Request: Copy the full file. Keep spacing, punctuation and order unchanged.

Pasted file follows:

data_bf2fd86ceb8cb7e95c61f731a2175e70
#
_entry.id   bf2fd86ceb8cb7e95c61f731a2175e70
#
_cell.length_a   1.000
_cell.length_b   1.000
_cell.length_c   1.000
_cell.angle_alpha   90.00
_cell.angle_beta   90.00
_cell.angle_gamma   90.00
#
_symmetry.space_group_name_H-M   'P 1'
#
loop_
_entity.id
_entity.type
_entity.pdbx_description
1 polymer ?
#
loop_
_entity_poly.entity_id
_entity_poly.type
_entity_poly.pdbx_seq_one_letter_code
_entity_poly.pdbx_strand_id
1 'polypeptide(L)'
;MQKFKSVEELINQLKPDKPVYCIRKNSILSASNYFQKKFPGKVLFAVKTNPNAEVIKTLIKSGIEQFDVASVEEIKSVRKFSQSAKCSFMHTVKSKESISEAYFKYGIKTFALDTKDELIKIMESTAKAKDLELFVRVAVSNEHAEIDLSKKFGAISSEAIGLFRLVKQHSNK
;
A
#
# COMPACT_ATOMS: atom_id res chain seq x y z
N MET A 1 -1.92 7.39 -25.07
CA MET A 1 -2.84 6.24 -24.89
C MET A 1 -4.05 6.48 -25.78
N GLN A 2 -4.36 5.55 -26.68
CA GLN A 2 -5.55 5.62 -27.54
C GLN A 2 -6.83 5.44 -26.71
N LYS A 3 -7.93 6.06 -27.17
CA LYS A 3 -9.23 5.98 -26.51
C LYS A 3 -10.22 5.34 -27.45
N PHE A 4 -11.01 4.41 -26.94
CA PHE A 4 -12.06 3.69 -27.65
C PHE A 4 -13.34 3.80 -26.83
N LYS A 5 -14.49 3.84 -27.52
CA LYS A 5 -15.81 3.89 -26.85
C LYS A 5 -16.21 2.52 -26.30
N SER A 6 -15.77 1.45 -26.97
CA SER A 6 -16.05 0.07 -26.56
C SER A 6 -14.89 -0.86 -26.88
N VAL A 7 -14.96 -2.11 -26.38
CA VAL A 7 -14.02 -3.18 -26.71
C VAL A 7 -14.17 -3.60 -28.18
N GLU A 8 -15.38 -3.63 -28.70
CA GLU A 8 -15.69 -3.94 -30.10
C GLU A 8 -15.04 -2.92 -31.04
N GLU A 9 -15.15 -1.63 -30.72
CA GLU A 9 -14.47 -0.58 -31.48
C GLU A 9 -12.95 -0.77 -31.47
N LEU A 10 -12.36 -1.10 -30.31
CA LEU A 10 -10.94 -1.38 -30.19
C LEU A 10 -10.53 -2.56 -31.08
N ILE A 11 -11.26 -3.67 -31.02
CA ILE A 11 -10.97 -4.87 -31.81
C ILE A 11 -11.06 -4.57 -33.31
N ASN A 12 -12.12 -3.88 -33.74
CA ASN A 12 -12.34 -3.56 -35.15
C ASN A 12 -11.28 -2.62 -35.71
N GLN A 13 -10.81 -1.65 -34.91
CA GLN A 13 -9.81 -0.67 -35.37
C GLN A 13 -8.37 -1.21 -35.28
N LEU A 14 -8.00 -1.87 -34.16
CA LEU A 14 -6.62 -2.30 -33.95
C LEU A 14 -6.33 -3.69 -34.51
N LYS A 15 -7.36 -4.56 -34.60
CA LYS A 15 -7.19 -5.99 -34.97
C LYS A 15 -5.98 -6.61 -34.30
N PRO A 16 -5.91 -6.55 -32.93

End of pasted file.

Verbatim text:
data_bf2fd86ceb8cb7e95c61f731a2175e70
#
_entry.id   bf2fd86ceb8cb7e95c61f731a2175e70
#
_cell.length_a   1.000
_cell.length_b   1.000
_cell.length_c   1.000
_cell.angle_alpha   90.00
_cell.angle_beta   90.00
_cell.angle_gamma   90.00
#
_symmetry.space_group_name_H-M   'P 1'
#
loop_
_entity.id
_entity.type
_entity.pdbx_description
1 polymer ?
#
loop_
_entity_poly.entity_id
_entity_poly.type
_entity_poly.pdbx_seq_one_letter_code
_entity_poly.pdbx_strand_id
1 'polypeptide(L)'
;MQKFKSVEELINQLKPDKPVYCIRKNSILSASNYFQKKFPGKVLFAVKTNPNAEVIKTLIKSGIEQFDVASVEEIKSVRKFSQSAKCSFMHTVKSKESISEAYFKYGIKTFALDTKDELIKIMESTAKAKDLELFVRVAVSNEHAEIDLSKKFGAISSEAIGLFRLVKQHSNK
;
A
#
# COMPACT_ATOMS: atom_id res chain seq x y z
N MET A 1 -1.92 7.39 -25.07
CA MET A 1 -2.84 6.24 -24.89
C MET A 1 -4.05 6.48 -25.78
N GLN A 2 -4.36 5.55 -26.68
CA GLN A 2 -5.55 5.62 -27.54
C GLN A 2 -6.83 5.44 -26.71
N LYS A 3 -7.93 6.06 -27.17
CA LYS A 3 -9.23 5.98 -26.51
C LYS A 3 -10.22 5.34 -27.45
N PHE A 4 -11.01 4.41 -26.94
CA PHE A 4 -12.06 3.69 -27.65
C PHE A 4 -13.34 3.80 -26.83
N LYS A 5 -14.49 3.84 -27.52
CA LYS A 5 -15.81 3.89 -26.85
C LYS A 5 -16.21 2.52 -26.30
N SER A 6 -15.77 1.45 -26.97
CA SER A 6 -16.05 0.07 -26.56
C SER A 6 -14.89 -0.86 -26.88
N VAL A 7 -14.96 -2.11 -26.38
CA VAL A 7 -14.02 -3.18 -26.71
C VAL A 7 -14.17 -3.60 -28.18
N GLU A 8 -15.38 -3.63 -28.70
CA GLU A 8 -15.69 -3.94 -30.10
C GLU A 8 -15.04 -2.92 -31.04
N GLU A 9 -15.15 -1.63 -30.72
CA GLU A 9 -14.47 -0.58 -31.48
C GLU A 9 -12.95 -0.77 -31.47
N LEU A 10 -12.36 -1.10 -30.31
CA LEU A 10 -10.94 -1.38 -30.19
C LEU A 10 -10.53 -2.56 -31.08
N ILE A 11 -11.26 -3.67 -31.02
CA ILE A 11 -10.97 -4.87 -31.81
C ILE A 11 -11.06 -4.57 -33.31
N ASN A 12 -12.12 -3.88 -33.74
CA ASN A 12 -12.34 -3.56 -35.15
C ASN A 12 -11.28 -2.62 -35.71
N GLN A 13 -10.81 -1.65 -34.91
CA GLN A 13 -9.81 -0.67 -35.37
C GLN A 13 -8.37 -1.21 -35.28
N LEU A 14 -8.00 -1.87 -34.16
CA LEU A 14 -6.62 -2.30 -33.95
C LEU A 14 -6.33 -3.69 -34.51
N LYS A 15 -7.36 -4.56 -34.60
CA LYS A 15 -7.19 -5.99 -34.97
C LYS A 15 -5.98 -6.61 -34.30
N PRO A 16 -5.91 -6.55 -32.93